She said she could see “men’s figures in balaclavas, and they were running towards the bottom of the stairs”, and that she believed there were “between three and five” people.

Court artist sketch of Peta Cavendish giving evidence, watched by Judge David Turner, at Chelmsford Crown Court

Court artist sketch of Peta Cavendish giving evidence, watched by Judge David Turner, at Chelmsford Crown Court

She told the court she ran back to the bedroom shouting “get back” or “get in” to her husband, who was unable to activate a panic alarm.

Mrs Cavendish said one of the intruders “dragged” Cavendish “from his feet and started punching him”.

One had her husband in a headlock, she said, adding: “One of them held a large black knife to his throat and they said ‘where’s the watches?’ and ‘do you want me to stab you?”‘. She agreed with a suggestion that it was a Rambo-style knife.

Mrs Cavendish said that at the time her husband had been “out of hospital for four days, maybe” after a cycling crash which left him with three broken ribs and a tear to his left lung.

She said that when she went downstairs after the intruders had left, she saw that a patio door was smashed, and Cavendish cut his feet on the broken glass.

Edward Renvoize, prosecuting, said Henry had a previous conviction for supplying drugs in 2012, and for perverting the course of justice in 2013 by “assisting in burning out a vehicle that had been used in a murder as part of a gang enterprise”.

Archangelo Power, for Henry, said the defendant’s brother had been murdered three and a half months before the robbery and that had a “significant bearing on the psychological make-up of the defendant”. Mr Power said Henry had been “on the verge of committing suicide”.

Mark Cavendish and his wife had high-value watches stolen in the robbery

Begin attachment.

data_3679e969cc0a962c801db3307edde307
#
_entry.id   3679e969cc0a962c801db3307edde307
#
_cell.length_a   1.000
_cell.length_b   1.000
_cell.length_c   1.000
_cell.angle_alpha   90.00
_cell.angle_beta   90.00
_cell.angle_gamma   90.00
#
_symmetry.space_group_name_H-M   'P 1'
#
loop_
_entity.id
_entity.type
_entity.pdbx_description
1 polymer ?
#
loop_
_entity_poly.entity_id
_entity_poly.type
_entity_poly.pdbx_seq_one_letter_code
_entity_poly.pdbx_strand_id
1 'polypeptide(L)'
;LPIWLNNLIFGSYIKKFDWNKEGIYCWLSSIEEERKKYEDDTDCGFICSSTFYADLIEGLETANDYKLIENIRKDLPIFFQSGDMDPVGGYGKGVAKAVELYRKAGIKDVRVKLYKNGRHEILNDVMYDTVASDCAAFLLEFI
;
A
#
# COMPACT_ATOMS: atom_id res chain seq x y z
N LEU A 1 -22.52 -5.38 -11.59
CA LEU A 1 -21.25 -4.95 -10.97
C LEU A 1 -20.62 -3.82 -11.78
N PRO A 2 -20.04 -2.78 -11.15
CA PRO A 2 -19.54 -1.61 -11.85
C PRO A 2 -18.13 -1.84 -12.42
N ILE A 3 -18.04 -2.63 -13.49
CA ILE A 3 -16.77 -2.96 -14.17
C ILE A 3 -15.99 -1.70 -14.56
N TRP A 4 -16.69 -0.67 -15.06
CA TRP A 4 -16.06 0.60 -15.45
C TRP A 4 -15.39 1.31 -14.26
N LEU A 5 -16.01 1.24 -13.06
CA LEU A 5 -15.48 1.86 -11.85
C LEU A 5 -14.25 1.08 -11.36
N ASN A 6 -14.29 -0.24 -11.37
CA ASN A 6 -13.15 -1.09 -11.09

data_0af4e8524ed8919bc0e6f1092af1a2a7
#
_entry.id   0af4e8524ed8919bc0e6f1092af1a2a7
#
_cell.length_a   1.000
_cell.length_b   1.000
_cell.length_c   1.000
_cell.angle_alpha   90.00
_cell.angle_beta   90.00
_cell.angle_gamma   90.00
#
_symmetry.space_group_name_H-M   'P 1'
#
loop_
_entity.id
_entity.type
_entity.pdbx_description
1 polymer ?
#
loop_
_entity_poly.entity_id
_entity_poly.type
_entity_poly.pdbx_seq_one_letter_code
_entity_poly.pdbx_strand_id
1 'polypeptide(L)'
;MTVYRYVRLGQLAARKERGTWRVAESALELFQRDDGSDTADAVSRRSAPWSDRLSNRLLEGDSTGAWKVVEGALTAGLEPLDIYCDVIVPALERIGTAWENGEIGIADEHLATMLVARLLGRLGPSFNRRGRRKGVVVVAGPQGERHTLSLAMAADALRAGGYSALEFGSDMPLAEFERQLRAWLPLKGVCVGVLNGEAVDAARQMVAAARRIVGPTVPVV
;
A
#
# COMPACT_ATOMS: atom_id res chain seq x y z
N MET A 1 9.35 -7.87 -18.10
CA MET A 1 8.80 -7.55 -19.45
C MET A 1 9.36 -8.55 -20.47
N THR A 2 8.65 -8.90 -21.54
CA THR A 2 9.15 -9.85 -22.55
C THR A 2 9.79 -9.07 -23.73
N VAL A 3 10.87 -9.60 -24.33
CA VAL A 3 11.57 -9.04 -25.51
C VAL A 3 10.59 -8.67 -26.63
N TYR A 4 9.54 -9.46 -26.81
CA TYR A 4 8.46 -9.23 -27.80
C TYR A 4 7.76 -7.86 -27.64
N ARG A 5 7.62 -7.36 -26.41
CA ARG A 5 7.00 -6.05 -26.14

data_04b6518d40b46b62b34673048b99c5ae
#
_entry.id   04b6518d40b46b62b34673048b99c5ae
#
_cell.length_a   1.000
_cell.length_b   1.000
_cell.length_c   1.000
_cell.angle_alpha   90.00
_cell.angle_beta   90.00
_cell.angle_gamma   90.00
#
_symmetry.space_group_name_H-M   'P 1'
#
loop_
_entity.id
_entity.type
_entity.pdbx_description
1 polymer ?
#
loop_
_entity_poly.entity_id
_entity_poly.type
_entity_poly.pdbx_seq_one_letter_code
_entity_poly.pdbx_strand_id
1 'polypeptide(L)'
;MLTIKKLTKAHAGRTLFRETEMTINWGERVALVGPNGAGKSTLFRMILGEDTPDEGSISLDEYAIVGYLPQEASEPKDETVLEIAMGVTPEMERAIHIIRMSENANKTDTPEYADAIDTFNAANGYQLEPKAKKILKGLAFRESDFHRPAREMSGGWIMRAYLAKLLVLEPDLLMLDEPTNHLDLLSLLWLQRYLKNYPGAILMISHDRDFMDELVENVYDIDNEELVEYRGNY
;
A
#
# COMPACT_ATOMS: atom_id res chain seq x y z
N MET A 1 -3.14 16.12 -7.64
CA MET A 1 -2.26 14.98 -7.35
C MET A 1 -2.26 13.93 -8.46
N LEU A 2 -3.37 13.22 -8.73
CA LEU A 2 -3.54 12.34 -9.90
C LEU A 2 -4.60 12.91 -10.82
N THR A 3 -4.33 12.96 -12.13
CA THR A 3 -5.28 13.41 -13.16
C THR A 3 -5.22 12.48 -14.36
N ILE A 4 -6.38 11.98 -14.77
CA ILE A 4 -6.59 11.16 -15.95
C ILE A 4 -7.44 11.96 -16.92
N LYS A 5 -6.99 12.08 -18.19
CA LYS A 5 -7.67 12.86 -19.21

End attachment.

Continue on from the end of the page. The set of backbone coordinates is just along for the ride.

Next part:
Mark Cavendish and his wife had high-value watches stolen in the robbery

Mr Renvoize said that Sesay had admitted at an earlier hearing to six unrelated firearms offences over the possession of two guns and ammunition, when he had been prohibited by a previous sentence from possessing such items.

The prosecutor said Sesay was arrested at an address in Thornton Heath, south London, on December 16 2021 and officers “had to use a chainsaw to gain access” and saw items, later found to be firearms, being thrown from a window to a neighbouring garden.

The judge jailed Sesay for eight years for the firearms offences, consecutive to the 12-year prison sentence for the robbery, making a total of 20 years. The judge said Sesay had previous convictions including for supply of cocaine and heroin in 2017.

Graeme Molloy, for Sesay, said the defendant was “truly sorry for his role” in the robbery and had admitted his involvement.

Speaking about the firearms offences, Mr Molloy said Sesay claimed the guns were not his but that he had thrown them from the window. Mr Molloy said the guns “were loaded but the cartridge wasn’t in the firing chamber”.

Jurors were told that two other men, Jo Jobson, from Plaistow, east London, and George Goddard, from Loughton in Essex, have been named as suspects in the robbery but have not been apprehended. Jobson was 25 and Goddard 26 at the time of a police appeal last March.

Oludewa Okorosobo, 28, of Flaxman Road, Camberwell, south London, denied two counts of robbery and was cleared by jurors after a trial.

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Eagles’ Nick Sirianni asked if Super Bowl is a ‘must win’ game



Gotta be a gag, right?

Gotta be a gag, right?
Image: Getty Images

In the Eagles’ Nick Sirianni’s first Super Bowl as a head coach, he experienced one of the true jewels of Super Bowl week: Being asked one of the most ridiculous questions that he will ever hear.

One of the best things that the NFL does is credential almost any and everybody for the artist formerly known as Super Bowl Media Day. Of course no dollar can be left on the table, so since 2016 it has been a Monday primetime event known as Super Bowl Opening Night.